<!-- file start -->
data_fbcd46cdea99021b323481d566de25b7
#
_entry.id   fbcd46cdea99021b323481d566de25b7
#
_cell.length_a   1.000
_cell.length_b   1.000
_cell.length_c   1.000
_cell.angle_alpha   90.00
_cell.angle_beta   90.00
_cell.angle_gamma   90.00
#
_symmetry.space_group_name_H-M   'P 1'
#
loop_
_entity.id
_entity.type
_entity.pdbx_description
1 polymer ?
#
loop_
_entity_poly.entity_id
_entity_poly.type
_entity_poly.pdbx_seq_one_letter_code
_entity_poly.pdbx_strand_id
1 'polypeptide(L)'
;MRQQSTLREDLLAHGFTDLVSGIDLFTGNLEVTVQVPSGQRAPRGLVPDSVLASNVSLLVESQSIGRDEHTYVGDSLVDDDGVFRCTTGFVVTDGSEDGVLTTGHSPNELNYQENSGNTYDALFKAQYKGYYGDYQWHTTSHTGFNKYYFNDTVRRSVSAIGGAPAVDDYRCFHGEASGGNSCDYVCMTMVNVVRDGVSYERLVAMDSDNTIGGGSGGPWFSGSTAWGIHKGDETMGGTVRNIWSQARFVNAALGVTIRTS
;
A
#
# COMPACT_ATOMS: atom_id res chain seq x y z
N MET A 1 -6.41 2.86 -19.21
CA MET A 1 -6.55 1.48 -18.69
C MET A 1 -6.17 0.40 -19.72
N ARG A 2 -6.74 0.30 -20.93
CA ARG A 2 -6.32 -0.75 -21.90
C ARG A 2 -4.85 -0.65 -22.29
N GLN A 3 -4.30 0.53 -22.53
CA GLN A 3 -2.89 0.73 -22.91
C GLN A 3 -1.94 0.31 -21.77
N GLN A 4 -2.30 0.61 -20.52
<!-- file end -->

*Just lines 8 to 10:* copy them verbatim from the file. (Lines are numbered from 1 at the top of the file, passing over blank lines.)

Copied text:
_cell.angle_alpha   90.00
_cell.angle_beta   90.00
_cell.angle_gamma   90.00